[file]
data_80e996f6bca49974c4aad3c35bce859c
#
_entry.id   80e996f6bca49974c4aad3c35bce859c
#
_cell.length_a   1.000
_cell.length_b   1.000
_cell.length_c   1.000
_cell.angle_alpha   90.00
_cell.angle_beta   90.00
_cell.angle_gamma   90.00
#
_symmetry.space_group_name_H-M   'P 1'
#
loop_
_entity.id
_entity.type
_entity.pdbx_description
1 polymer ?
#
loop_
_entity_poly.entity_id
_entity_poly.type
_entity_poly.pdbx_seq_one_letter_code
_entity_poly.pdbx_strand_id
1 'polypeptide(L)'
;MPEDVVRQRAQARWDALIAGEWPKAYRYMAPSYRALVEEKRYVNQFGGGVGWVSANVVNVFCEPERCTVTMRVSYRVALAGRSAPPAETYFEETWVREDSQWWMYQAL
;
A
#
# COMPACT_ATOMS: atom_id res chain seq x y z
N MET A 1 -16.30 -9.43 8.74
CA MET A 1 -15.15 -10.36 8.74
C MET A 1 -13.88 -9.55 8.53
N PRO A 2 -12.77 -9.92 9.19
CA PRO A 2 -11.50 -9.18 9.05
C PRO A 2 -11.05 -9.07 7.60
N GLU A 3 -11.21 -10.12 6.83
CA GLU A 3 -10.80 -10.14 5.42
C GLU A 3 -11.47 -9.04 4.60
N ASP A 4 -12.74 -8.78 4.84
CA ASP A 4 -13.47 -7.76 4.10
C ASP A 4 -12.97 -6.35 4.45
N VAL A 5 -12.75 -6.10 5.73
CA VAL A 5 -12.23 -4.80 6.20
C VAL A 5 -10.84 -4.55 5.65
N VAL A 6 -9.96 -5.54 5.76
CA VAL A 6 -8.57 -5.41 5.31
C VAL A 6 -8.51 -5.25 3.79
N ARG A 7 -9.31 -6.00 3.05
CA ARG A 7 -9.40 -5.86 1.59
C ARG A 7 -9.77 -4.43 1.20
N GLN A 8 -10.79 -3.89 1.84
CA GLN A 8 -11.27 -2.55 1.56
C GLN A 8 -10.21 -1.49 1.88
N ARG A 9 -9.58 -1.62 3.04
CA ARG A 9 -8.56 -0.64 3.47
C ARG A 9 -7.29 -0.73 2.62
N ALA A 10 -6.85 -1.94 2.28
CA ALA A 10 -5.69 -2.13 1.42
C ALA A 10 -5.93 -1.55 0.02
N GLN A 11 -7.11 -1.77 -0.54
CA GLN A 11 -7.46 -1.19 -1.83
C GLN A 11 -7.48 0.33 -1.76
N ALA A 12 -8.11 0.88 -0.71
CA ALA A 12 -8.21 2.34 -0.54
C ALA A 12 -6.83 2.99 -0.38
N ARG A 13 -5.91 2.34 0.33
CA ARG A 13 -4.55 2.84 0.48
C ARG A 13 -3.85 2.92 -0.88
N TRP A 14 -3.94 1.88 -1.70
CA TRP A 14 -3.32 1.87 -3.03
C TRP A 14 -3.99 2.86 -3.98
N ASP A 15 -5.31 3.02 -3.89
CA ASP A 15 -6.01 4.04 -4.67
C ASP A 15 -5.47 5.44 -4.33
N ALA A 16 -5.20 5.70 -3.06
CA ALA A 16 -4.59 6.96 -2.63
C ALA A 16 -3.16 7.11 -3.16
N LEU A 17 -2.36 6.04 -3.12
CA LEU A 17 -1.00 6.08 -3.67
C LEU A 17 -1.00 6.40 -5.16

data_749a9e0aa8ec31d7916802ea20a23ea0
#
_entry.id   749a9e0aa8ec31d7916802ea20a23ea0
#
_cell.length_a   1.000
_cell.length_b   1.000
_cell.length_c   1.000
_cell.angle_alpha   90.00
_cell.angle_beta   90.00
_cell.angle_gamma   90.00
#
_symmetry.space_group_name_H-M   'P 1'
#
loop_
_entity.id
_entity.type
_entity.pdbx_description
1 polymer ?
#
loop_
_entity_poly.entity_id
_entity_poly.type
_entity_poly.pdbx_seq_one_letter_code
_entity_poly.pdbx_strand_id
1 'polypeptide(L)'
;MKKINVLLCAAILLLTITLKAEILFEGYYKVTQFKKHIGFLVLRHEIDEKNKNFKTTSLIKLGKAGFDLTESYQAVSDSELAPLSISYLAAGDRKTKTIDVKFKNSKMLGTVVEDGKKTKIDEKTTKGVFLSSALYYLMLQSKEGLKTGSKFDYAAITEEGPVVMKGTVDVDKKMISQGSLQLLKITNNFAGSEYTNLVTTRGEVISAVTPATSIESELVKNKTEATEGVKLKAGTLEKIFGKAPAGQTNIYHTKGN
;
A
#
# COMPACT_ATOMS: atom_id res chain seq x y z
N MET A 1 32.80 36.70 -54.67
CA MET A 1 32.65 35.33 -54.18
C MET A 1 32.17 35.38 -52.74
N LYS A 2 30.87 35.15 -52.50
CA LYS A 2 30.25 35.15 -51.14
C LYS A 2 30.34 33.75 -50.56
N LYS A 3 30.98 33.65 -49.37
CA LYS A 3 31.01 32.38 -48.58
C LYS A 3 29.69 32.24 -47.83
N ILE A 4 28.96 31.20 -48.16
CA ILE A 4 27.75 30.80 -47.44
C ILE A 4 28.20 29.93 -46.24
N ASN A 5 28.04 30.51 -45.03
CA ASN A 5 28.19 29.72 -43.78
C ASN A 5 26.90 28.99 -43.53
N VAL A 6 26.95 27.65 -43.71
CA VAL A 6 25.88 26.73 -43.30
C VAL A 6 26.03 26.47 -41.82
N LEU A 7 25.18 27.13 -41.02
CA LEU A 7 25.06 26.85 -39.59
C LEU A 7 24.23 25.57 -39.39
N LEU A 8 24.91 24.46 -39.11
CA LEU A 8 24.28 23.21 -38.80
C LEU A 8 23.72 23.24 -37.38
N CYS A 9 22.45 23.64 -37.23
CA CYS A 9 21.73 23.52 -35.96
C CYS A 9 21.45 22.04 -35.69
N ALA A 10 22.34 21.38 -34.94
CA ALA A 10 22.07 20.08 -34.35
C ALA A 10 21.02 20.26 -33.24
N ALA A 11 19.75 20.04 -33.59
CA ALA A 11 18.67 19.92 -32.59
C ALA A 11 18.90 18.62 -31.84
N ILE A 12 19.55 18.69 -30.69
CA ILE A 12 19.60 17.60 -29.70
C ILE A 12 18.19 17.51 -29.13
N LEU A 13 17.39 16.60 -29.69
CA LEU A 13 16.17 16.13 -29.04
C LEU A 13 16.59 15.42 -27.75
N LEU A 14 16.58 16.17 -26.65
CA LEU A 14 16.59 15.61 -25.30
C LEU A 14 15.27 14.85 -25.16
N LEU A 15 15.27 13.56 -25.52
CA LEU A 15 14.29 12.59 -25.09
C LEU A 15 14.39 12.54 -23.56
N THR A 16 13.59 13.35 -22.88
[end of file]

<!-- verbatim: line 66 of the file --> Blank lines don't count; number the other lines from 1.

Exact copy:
C ALA A 12 -6.83 2.99 -0.38